A bill eyeing to criminalize violence against LGBT people was approved in Italy’s lower house of parliament. It now needs final approval from upper house before becoming law.
Italy’s lower house of parliament passed an anti-discrimination bill that makes violence committed against LGBT people and disabled people a hate crime. The bill actually modifies an existing law punishing racist violence, hatred and discrimination; with people convicted of such crimes facing up to four years in jail.
Approved by 265 votes to 193, with one abstention, the legislation now needs final approval from the upper house, where it is backed by the ruling coalition parties.
The bill actually only originally focused on tackling offenses involving homophobia, transphobia and misogyny. But it was eventually expanded to also offer protections to people with disability.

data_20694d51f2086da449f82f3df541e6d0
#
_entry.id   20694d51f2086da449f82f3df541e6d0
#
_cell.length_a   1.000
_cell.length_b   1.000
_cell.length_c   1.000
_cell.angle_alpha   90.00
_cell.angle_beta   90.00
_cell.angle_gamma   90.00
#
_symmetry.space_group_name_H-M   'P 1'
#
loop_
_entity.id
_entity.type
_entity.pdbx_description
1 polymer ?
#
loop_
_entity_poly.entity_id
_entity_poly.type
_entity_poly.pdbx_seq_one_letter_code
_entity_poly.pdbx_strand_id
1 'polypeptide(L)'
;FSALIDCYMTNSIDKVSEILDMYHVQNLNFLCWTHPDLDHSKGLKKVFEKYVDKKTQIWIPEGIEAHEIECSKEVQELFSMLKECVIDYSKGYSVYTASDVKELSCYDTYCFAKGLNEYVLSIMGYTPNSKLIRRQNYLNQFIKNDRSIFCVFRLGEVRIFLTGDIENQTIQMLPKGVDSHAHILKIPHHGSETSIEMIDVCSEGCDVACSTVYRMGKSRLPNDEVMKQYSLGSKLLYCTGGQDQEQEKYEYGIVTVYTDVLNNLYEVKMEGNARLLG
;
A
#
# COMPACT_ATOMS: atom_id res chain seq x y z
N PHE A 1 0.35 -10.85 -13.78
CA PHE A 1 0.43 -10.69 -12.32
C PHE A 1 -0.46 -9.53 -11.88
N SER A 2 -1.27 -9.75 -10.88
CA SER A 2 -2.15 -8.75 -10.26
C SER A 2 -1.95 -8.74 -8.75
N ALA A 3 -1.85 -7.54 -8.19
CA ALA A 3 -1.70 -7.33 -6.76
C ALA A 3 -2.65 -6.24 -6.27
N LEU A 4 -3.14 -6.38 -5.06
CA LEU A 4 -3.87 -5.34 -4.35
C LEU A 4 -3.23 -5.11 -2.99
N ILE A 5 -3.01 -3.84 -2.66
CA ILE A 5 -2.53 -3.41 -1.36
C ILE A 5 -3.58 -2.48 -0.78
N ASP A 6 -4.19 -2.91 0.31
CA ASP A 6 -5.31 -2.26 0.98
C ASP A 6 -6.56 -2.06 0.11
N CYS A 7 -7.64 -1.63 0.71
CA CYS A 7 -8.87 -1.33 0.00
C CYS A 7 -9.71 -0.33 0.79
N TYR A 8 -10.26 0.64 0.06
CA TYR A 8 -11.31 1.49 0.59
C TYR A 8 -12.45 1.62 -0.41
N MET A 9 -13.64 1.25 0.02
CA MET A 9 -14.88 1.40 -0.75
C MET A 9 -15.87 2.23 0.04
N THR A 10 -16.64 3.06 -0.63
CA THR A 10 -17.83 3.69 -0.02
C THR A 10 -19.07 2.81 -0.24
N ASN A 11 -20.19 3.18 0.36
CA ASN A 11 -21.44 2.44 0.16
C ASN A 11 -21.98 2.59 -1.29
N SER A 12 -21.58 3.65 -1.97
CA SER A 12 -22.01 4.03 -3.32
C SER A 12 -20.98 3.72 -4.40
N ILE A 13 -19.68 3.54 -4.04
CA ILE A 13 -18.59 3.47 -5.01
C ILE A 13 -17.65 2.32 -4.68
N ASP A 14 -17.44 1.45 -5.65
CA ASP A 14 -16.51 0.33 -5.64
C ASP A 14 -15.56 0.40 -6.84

The bill did not exactly pass without opposition, particularly from right-wing parties, conservative groups and the Italian Catholic Church. Among the contentious elements was the bill’s proposal to observe the International Day Against Homophobia, Transphobia and Biphobia on 17 May every year, with initiatives and ceremonies in Italian schools.
As reported by Arcigay, one of the biggest LGBTQIA organizations in Italy, there are more than 100 hate crime and discrimination cases reported in the country each year. But over the last 25 years, numerous attempts to create a law to punish acts of homophobia and transphobia have failed.